About Norfolk Grey Chickens
chickens are a dual-purpose that originated in Norfolk, England, around 1910.
originally created by Frederick W Myhill of Hethel, Wymondham under the name
Black Maria. It is believed that he used Birchen English Game and possibly
Duckwing Leghorns. The game inclusion would account for the excellent meat
ability and the Leghorn for the laying ability.
First World War, they were allowed to free range while Myhill had departed for
military service. On his return, he discovered that the birds had cross bred
with other breeds and the strain had to be recreated. In 1925, Myhill applied
to the Poultry Club of Great Britain in 1925 to have the name changed to
Norfolk Grey as the breed did not gain popularity under Black Maria.
close to dying out in the early 1970s but a private flock containing 4 birds
was found in 1974 and the breed was revived. Currently they are a rare breed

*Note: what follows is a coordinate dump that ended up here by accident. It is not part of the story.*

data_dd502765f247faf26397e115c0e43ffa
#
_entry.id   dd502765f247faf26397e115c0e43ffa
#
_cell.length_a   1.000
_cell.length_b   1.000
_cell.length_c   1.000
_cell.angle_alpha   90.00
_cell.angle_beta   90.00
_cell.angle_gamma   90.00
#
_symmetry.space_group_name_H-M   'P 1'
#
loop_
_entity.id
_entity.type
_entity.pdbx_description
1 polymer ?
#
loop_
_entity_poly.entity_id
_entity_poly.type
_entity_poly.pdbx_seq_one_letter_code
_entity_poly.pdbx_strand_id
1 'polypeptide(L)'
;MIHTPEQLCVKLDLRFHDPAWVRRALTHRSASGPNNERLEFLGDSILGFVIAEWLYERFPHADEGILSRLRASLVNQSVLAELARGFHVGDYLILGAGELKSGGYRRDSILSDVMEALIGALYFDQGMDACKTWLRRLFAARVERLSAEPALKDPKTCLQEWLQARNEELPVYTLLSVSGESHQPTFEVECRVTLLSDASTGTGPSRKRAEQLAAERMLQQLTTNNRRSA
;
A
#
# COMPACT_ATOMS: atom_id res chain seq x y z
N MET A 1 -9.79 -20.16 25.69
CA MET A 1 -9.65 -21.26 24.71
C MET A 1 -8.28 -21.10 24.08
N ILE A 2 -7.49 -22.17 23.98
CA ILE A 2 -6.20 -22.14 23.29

and are considered to be at risk by the Rare Breeds Survival Trust.
are considered to be a heavy breed but do not grow as large as many other heavy
breeds. They have a single comb and a red face with black eyes while the legs
are slate or black. Their plumage is attractively marked and the males have a
beautiful silver hackle striped with black as is the neck, back, saddle and
wing feathers, while the rest of the plumage is black. The hen's hackle is
similar to the roosters but they have an otherwise rich black feathering all
over apart from the throat which is silver laced.
excellent forager and they do well when free ranging. The males reach 3.2 to
3.6 kg (7.1 to 7.9 lb) while the female reach 2.25 to 2.7 kg (5.0 to 6.0 lb).
produce a good-sized carcass for meat production if they are allowed to mature
slowly and are regulars at shows where they win prizes. Roosters make good
table birds if allowed to mature slowly; however, their meat is more gamey than
most other common breeds.
laying around 1 year old and lay approximately 150-220 tinted (pale brown),
medium-sized eggs per year and they even continue to lay throughout the winter.